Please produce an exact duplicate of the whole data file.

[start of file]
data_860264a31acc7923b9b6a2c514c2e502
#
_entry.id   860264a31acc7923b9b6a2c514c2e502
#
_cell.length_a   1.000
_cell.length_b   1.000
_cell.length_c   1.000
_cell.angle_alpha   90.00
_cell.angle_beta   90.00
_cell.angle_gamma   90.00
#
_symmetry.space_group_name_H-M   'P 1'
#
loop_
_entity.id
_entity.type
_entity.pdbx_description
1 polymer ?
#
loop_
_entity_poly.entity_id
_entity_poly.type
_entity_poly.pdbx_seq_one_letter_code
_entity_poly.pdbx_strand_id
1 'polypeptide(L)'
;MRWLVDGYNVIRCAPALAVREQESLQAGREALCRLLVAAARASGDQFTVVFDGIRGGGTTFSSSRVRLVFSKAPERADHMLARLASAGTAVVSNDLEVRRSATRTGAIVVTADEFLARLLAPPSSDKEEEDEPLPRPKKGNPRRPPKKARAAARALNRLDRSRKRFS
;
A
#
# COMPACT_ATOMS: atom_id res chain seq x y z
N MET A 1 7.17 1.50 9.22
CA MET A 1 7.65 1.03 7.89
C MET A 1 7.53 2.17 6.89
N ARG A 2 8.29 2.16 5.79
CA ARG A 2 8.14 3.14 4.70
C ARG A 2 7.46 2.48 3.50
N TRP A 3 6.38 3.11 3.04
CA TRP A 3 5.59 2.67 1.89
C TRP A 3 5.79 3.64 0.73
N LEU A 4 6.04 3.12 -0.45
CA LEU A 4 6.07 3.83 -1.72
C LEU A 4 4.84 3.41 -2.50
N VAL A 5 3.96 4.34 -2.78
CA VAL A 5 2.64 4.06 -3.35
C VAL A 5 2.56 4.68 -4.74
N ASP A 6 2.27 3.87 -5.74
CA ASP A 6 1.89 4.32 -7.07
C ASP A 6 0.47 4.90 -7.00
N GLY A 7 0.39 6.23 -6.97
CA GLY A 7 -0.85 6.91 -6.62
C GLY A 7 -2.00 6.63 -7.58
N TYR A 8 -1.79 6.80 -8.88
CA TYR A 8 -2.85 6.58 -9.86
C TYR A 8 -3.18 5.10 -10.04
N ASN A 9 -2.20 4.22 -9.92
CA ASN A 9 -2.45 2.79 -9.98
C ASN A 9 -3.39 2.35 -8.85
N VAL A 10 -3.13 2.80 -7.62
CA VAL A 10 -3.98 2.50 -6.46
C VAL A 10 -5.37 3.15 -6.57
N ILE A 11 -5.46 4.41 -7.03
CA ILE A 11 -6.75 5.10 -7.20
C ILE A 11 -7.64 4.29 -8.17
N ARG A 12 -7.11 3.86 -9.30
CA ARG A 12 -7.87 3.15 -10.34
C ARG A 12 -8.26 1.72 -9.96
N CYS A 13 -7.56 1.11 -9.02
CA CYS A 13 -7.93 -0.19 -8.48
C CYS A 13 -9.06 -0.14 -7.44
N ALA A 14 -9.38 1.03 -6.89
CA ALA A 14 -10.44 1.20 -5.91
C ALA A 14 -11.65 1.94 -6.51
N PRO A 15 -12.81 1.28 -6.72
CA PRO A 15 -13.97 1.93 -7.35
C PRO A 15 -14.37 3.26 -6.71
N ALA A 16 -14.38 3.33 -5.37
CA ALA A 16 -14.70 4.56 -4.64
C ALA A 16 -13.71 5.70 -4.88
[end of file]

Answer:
data_860264a31acc7923b9b6a2c514c2e502
#
_entry.id   860264a31acc7923b9b6a2c514c2e502
#
_cell.length_a   1.000
_cell.length_b   1.000
_cell.length_c   1.000
_cell.angle_alpha   90.00
_cell.angle_beta   90.00
_cell.angle_gamma   90.00
#
_symmetry.space_group_name_H-M   'P 1'
#
loop_
_entity.id
_entity.type
_entity.pdbx_description
1 polymer ?
#
loop_
_entity_poly.entity_id
_entity_poly.type
_entity_poly.pdbx_seq_one_letter_code
_entity_poly.pdbx_strand_id
1 'polypeptide(L)'
;MRWLVDGYNVIRCAPALAVREQESLQAGREALCRLLVAAARASGDQFTVVFDGIRGGGTTFSSSRVRLVFSKAPERADHMLARLASAGTAVVSNDLEVRRSATRTGAIVVTADEFLARLLAPPSSDKEEEDEPLPRPKKGNPRRPPKKARAAARALNRLDRSRKRFS
;
A
#
# COMPACT_ATOMS: atom_id res chain seq x y z
N MET A 1 7.17 1.50 9.22
CA MET A 1 7.65 1.03 7.89
C MET A 1 7.53 2.17 6.89
N ARG A 2 8.29 2.16 5.79
CA ARG A 2 8.14 3.14 4.70
C ARG A 2 7.46 2.48 3.50
N TRP A 3 6.38 3.11 3.04
CA TRP A 3 5.59 2.67 1.89
C TRP A 3 5.79 3.64 0.73
N LEU A 4 6.04 3.12 -0.45
CA LEU A 4 6.07 3.83 -1.72
C LEU A 4 4.84 3.41 -2.50
N VAL A 5 3.96 4.34 -2.78
CA VAL A 5 2.64 4.06 -3.35
C VAL A 5 2.56 4.68 -4.74
N ASP A 6 2.27 3.87 -5.74
CA ASP A 6 1.89 4.32 -7.07
C ASP A 6 0.47 4.90 -7.00
N GLY A 7 0.39 6.23 -6.97
CA GLY A 7 -0.85 6.91 -6.62
C GLY A 7 -2.00 6.63 -7.58
N TYR A 8 -1.79 6.80 -8.88
CA TYR A 8 -2.85 6.58 -9.86
C TYR A 8 -3.18 5.10 -10.04
N ASN A 9 -2.20 4.22 -9.92
CA ASN A 9 -2.45 2.79 -9.98
C ASN A 9 -3.39 2.35 -8.85
N VAL A 10 -3.13 2.80 -7.62
CA VAL A 10 -3.98 2.50 -6.46
C VAL A 10 -5.37 3.15 -6.57
N ILE A 11 -5.46 4.41 -7.03
CA ILE A 11 -6.75 5.10 -7.20
C ILE A 11 -7.64 4.29 -8.17
N ARG A 12 -7.11 3.86 -9.30
CA ARG A 12 -7.87 3.15 -10.34
C ARG A 12 -8.26 1.72 -9.96
N CYS A 13 -7.56 1.11 -9.02
CA CYS A 13 -7.93 -0.19 -8.48
C CYS A 13 -9.06 -0.14 -7.44
N ALA A 14 -9.38 1.03 -6.89
CA ALA A 14 -10.44 1.20 -5.91
C ALA A 14 -11.65 1.94 -6.51
N PRO A 15 -12.81 1.28 -6.72
CA PRO A 15 -13.97 1.93 -7.35
C PRO A 15 -14.37 3.26 -6.71
N ALA A 16 -14.38 3.33 -5.37
CA ALA A 16 -14.70 4.56 -4.64
C ALA A 16 -13.71 5.70 -4.88